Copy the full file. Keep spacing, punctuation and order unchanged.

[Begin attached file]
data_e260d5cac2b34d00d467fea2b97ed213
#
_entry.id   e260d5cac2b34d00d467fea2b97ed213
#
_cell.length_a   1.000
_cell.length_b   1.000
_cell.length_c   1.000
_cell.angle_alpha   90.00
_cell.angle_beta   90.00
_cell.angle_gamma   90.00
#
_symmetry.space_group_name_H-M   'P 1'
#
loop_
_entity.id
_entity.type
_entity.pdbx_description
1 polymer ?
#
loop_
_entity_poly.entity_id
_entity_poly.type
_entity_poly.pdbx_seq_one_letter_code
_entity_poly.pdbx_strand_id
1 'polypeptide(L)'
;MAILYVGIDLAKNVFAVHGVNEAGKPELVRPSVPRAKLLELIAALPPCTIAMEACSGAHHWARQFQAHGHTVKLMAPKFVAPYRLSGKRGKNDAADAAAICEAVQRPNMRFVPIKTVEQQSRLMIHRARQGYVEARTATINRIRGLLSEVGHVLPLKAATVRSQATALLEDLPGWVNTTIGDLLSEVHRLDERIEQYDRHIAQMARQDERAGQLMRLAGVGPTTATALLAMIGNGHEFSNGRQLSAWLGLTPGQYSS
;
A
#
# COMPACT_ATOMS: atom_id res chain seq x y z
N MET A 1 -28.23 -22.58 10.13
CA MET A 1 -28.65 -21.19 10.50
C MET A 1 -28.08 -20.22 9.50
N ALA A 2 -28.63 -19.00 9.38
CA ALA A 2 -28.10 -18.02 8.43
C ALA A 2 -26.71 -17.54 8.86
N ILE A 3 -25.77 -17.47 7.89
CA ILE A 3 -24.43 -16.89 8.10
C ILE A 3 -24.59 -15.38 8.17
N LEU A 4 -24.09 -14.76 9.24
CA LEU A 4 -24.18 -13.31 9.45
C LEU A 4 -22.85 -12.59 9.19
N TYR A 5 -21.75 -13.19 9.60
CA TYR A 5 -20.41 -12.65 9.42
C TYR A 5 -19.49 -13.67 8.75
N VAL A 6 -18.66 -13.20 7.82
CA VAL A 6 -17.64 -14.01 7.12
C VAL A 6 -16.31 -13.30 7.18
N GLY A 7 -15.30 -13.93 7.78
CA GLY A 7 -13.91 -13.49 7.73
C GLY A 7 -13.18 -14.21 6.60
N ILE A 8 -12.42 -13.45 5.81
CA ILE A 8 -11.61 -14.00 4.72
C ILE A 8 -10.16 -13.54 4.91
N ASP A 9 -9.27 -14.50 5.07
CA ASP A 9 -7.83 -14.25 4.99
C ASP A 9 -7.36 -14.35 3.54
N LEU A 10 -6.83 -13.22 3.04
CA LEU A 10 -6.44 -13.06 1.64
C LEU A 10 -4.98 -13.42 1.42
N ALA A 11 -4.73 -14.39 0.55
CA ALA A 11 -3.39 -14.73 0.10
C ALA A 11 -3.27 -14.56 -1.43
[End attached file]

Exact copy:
data_e260d5cac2b34d00d467fea2b97ed213
#
_entry.id   e260d5cac2b34d00d467fea2b97ed213
#
_cell.length_a   1.000
_cell.length_b   1.000
_cell.length_c   1.000
_cell.angle_alpha   90.00
_cell.angle_beta   90.00
_cell.angle_gamma   90.00
#
_symmetry.space_group_name_H-M   'P 1'
#
loop_
_entity.id
_entity.type
_entity.pdbx_description
1 polymer ?
#
loop_
_entity_poly.entity_id
_entity_poly.type
_entity_poly.pdbx_seq_one_letter_code
_entity_poly.pdbx_strand_id
1 'polypeptide(L)'
;MAILYVGIDLAKNVFAVHGVNEAGKPELVRPSVPRAKLLELIAALPPCTIAMEACSGAHHWARQFQAHGHTVKLMAPKFVAPYRLSGKRGKNDAADAAAICEAVQRPNMRFVPIKTVEQQSRLMIHRARQGYVEARTATINRIRGLLSEVGHVLPLKAATVRSQATALLEDLPGWVNTTIGDLLSEVHRLDERIEQYDRHIAQMARQDERAGQLMRLAGVGPTTATALLAMIGNGHEFSNGRQLSAWLGLTPGQYSS
;
A
#
# COMPACT_ATOMS: atom_id res chain seq x y z
N MET A 1 -28.23 -22.58 10.13
CA MET A 1 -28.65 -21.19 10.50
C MET A 1 -28.08 -20.22 9.50
N ALA A 2 -28.63 -19.00 9.38
CA ALA A 2 -28.10 -18.02 8.43
C ALA A 2 -26.71 -17.54 8.86
N ILE A 3 -25.77 -17.47 7.89
CA ILE A 3 -24.43 -16.89 8.10
C ILE A 3 -24.59 -15.38 8.17
N LEU A 4 -24.09 -14.76 9.24
CA LEU A 4 -24.18 -13.31 9.45
C LEU A 4 -22.85 -12.59 9.19
N TYR A 5 -21.75 -13.19 9.60
CA TYR A 5 -20.41 -12.65 9.42
C TYR A 5 -19.49 -13.67 8.75
N VAL A 6 -18.66 -13.20 7.82
CA VAL A 6 -17.64 -14.01 7.12
C VAL A 6 -16.31 -13.30 7.18
N GLY A 7 -15.30 -13.93 7.78
CA GLY A 7 -13.91 -13.49 7.73
C GLY A 7 -13.18 -14.21 6.60
N ILE A 8 -12.42 -13.45 5.81
CA ILE A 8 -11.61 -14.00 4.72
C ILE A 8 -10.16 -13.54 4.91
N ASP A 9 -9.27 -14.50 5.07
CA ASP A 9 -7.83 -14.25 4.99
C ASP A 9 -7.36 -14.35 3.54
N LEU A 10 -6.83 -13.22 3.04
CA LEU A 10 -6.44 -13.06 1.64
C LEU A 10 -4.98 -13.42 1.42
N ALA A 11 -4.73 -14.39 0.55
CA ALA A 11 -3.39 -14.73 0.10
C ALA A 11 -3.27 -14.56 -1.43